In this instance, at least, I have no complaints. Developments over recent years in supersonic shore-to-ship missiles mean all carriers are sitting ducks. The presence of the US personnel on the Queen Elizabeth means there will be no deliberate shooting war.

However, we live in 2021 and many see cyber as the latest in an increasingly-expanding list of so-called revolutions in military affairs.

There may well be attempts to damage the pride of Britain,s fleet the nearer it gets to China, however any Chinese response is highly unlikely to be kinetic. There will be no 21st century version of the 1905 battle of Tsushima, where having travelled across a large part of the globe with much media fanfare, Tsarist Russia was humiliated by the new rising power of Japan.

Rather the Queen Elizabeth’s fight deck elevators will suddenly develop a propensity to break down or the refrigerators in the galleys may suffer serial malfunctions and of course there could be worse. Countermeasures will include the personal effects of the personnel too.

If a battle does ensue in the South China Sea it will in all probability be prosecuted thousands of miles away by Ministry of Defence press officers and related cyber warriors and whoever does the same job for the Chinese Navy, or at least we will have to hope so.

Bill Ramsay, Glasgow.


JOHN Lloyd has a set of values different from mine.

Freedom, democracy and self-determination of peoples are universal values universally to be upheld. This is not an anti-Chinese campaign on the part of President Biden

Sailing close to Crimea demonstrates to the Ukrainian people that they are not alone in world and their new-found freedom has friends. It also reminds Vladimir Putin that dictators do not last for ever, however many innocent citizens they persecute and murder.

Sailing close to Taiwan demonstrates to her people that the free world does not forget them, and that’s why the free world arms them. If the chief gangster of China thinks his country is being bullied, let him reflect on his country’s 50-year campaign of bloodshed and destruction in the neighbouring country of Tibet, his double-dealing over the freedoms of Hong Kong, the million Muslims in his concentration camps, his declared intention to overthrow the democracy and freedoms of Taiwan.

The dogma of One China bears a likeness to Hitler’s Great Germany. To complete the picture, China is already, exactly like the Third Reich, drenched in innocent blood.

Tim Cox, Bern, Switzerland.


IF the Westminster Government is correct that irreversible freedom from lockdown will begin on July 19 (though that I think will sooner or later have to be taken with a pinch of salt), then a return to near normality will spell the death knell in many offices for traditional patterns of working.

Working from home, now characterised by its own acronym of WFH, poses a problem for bosses in those areas where face to face physical contact is not vital for the efficacy of services in those areas.

Bosses will be experiencing self-doubt over how to re-establish tight supervision and control over their underlings in such areas. Zoom meetings have replaced the frisson of physical confrontation which could be so intimidating for those summoned to appear before the boss under pre-Covid rubrics. Those areas will have to come to terms with the new normality imposed by the pandemic and the opportunity to work from home which clearly appeals to those blessed with that situation.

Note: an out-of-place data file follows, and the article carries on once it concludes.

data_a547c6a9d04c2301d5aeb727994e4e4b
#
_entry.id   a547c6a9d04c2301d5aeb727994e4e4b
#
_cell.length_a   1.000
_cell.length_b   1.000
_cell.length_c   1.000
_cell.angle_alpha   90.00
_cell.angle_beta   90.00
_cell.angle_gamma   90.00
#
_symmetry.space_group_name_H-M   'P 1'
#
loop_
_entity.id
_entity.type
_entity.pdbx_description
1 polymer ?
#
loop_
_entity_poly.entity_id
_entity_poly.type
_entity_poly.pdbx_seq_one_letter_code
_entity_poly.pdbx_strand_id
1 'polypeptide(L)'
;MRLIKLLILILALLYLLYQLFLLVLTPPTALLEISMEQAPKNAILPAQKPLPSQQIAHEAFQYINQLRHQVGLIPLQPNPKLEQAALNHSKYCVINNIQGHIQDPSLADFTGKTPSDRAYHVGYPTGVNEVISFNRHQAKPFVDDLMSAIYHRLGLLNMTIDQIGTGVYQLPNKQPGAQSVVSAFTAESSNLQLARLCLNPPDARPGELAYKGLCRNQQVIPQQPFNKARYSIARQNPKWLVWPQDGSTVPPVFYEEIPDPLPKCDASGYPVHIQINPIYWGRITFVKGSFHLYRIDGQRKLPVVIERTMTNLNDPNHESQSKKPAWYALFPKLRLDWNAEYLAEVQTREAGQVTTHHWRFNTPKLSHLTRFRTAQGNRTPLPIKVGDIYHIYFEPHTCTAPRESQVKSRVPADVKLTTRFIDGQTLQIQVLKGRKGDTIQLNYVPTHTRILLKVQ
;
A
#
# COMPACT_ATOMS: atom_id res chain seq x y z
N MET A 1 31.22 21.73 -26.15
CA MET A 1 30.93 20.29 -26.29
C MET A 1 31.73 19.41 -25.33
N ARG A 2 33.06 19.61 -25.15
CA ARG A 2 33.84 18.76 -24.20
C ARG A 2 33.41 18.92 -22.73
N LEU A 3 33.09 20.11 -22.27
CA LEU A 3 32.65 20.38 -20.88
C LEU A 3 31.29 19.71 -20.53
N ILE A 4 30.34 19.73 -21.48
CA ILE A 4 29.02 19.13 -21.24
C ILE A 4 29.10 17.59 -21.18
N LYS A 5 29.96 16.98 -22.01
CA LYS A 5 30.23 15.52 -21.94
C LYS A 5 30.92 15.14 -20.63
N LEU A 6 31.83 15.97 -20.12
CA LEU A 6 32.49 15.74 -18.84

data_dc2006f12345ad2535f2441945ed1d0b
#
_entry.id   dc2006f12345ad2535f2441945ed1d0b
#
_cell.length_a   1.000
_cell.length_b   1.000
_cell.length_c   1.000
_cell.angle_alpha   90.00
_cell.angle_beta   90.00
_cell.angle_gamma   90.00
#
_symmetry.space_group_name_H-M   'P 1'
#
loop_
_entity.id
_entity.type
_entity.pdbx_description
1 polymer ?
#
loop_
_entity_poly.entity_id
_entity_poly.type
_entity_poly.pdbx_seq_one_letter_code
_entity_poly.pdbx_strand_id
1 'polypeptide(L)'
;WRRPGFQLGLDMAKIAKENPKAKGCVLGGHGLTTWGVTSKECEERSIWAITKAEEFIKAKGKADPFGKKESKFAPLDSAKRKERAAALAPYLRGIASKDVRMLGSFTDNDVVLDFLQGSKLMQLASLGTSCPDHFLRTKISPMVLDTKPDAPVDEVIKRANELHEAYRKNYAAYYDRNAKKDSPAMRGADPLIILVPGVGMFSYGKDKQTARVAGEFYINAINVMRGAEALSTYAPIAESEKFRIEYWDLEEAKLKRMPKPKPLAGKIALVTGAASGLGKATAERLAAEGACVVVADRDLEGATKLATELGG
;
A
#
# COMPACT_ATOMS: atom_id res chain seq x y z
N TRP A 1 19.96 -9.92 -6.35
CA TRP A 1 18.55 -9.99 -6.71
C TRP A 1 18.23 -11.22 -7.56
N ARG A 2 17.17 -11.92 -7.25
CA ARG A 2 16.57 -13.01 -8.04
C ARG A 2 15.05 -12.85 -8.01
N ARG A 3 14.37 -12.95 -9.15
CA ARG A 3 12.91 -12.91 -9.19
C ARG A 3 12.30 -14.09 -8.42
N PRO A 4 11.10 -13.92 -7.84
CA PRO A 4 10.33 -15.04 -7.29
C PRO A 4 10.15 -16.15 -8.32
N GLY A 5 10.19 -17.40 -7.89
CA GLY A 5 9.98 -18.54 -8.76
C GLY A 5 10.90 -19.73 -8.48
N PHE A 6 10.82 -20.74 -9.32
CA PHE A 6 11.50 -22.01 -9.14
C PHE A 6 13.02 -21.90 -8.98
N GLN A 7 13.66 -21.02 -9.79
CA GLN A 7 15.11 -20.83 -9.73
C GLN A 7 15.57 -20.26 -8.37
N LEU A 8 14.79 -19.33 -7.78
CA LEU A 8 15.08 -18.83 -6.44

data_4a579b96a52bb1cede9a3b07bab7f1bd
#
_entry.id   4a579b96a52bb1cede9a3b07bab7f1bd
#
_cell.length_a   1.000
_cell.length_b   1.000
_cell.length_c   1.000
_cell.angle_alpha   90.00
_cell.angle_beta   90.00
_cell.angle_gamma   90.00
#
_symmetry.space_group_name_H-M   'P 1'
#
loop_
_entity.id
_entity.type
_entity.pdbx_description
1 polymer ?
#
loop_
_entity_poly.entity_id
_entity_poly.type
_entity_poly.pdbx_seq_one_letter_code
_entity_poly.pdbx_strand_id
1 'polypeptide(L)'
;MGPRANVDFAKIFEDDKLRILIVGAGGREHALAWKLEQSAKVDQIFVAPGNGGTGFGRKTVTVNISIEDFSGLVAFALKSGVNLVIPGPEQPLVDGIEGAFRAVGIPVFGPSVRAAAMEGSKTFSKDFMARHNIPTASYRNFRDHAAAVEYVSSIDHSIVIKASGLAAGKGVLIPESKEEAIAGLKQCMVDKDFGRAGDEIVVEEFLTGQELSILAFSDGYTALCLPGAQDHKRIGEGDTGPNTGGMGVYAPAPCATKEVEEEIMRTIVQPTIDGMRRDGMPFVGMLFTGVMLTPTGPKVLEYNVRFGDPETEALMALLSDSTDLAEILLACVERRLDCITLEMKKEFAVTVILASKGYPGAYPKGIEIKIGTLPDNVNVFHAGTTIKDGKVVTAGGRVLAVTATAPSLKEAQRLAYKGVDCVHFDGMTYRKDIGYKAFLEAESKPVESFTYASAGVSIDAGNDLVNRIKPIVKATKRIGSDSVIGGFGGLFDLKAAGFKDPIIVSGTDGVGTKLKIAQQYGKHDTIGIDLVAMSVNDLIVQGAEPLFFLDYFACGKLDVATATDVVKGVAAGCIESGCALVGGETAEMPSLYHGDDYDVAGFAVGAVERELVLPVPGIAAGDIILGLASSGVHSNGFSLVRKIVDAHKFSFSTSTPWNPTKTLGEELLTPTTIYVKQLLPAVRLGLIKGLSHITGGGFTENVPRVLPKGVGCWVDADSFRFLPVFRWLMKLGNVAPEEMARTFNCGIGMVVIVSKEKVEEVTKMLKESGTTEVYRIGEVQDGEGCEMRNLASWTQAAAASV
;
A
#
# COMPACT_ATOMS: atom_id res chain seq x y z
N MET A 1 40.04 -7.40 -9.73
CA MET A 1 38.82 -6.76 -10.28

Downsizing of central city offices will save money for those firms in that position but it will remain unnerving for bosses until they learn to accommodate to the new normal.

There are, however, areas where face-to-face meetings cannot be replaced by Zoom contacts and they include teacher-pupil, doctor -patient, lawyer-client and other similar relationships.

Emergency services, construction and shop working will continue to demand that workers be present at their places of employment to meet the pressures of the day. All of us will find out soon enough what long-lasting effect our exposure to Covid will have on our daily lives.

Denis Bruce, Bishopbriggs.


SUSAN Egelstaff’s article last Sunday ("Butchart’s Covid story a warning to other athletes", July 4) was interesting, as always, but one remark jarred. Anent the Tokyo Olympics, Ms Egelstaff wrote: “Around the world, and in Japan in particular, Covid is still running rampant”.

In the seven days ending July 5, Japan had an average daily rate of 1,591 new infections. Given that Japan has a population 23 times greater than Scotland, an equivalent rate of infection here would result in 70 new cases per day; in fact the Scottish rate was 3,324. So it’s a gross exaggeration to suggest Covid is rampant in Japan, and unhelpful to spread such misinformation.

Scotland and the rest of the UK have among the worst infection rates and highest Covid mortality rates in the world, despite our developed status and advanced healthcare facilities. It’s vital that we find out soon why that is the case, and I urge both governments to set up inquiries now.

Doug Maughan, Dunblane.